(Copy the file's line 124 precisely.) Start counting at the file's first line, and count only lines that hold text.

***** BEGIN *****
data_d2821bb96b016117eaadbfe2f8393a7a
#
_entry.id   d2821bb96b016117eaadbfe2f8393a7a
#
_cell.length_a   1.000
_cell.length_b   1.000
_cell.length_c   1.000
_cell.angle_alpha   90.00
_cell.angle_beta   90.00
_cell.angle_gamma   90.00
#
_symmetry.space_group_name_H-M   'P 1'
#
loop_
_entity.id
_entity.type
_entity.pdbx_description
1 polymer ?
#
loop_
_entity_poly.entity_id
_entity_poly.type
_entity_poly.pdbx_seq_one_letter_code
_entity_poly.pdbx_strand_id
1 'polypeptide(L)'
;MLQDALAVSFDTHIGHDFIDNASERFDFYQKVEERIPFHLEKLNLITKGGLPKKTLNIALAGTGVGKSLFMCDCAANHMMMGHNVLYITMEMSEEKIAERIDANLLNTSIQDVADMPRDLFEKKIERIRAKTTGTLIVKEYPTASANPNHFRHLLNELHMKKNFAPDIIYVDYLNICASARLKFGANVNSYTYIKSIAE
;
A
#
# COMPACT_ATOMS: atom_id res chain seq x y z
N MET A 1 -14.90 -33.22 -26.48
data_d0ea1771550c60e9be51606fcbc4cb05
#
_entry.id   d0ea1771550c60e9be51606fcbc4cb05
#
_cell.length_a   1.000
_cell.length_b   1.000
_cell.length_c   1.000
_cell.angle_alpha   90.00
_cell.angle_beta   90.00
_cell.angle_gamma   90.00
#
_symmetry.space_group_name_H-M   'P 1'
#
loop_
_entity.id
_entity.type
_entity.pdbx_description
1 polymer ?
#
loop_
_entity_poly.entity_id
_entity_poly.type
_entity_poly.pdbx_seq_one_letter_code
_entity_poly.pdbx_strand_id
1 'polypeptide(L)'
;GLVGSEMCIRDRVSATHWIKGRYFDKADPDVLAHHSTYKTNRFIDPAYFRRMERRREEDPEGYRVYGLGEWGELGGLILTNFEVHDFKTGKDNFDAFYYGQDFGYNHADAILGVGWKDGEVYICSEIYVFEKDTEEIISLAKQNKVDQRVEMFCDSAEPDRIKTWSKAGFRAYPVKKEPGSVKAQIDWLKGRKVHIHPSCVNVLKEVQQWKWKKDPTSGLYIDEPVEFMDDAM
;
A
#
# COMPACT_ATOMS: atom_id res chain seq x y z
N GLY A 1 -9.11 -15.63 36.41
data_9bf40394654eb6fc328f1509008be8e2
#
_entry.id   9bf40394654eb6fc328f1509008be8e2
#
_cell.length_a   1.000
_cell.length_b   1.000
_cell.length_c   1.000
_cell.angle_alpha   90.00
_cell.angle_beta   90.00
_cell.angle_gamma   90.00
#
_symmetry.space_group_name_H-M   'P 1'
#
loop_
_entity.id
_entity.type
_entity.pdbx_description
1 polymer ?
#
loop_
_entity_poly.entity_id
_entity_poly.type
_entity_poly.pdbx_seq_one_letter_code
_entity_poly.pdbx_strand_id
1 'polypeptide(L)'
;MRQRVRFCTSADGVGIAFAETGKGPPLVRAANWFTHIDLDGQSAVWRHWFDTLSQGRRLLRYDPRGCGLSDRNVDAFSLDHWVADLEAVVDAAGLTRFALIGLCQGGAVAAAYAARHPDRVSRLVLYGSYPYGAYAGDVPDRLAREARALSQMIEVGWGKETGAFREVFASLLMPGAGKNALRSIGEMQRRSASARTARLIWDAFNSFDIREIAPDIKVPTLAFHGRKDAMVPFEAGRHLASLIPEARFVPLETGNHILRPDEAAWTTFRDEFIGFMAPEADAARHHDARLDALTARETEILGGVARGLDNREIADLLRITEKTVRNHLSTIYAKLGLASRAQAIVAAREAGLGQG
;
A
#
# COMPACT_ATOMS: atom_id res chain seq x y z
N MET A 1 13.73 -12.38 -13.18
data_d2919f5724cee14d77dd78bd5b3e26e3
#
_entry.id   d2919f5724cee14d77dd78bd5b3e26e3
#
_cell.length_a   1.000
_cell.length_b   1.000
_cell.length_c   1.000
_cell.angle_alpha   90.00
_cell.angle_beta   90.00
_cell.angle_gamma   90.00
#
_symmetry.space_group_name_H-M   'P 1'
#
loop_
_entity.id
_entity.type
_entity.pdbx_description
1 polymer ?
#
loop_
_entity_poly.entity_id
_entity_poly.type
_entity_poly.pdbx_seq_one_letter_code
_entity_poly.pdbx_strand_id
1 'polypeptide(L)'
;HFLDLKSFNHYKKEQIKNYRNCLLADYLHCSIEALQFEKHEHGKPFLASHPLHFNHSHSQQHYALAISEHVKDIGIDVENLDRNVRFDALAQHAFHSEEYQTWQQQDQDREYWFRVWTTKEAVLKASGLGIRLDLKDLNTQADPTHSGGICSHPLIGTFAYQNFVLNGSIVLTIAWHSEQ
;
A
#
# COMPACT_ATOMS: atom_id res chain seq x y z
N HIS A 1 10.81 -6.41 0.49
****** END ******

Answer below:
N HIS A 1 10.81 -6.41 0.49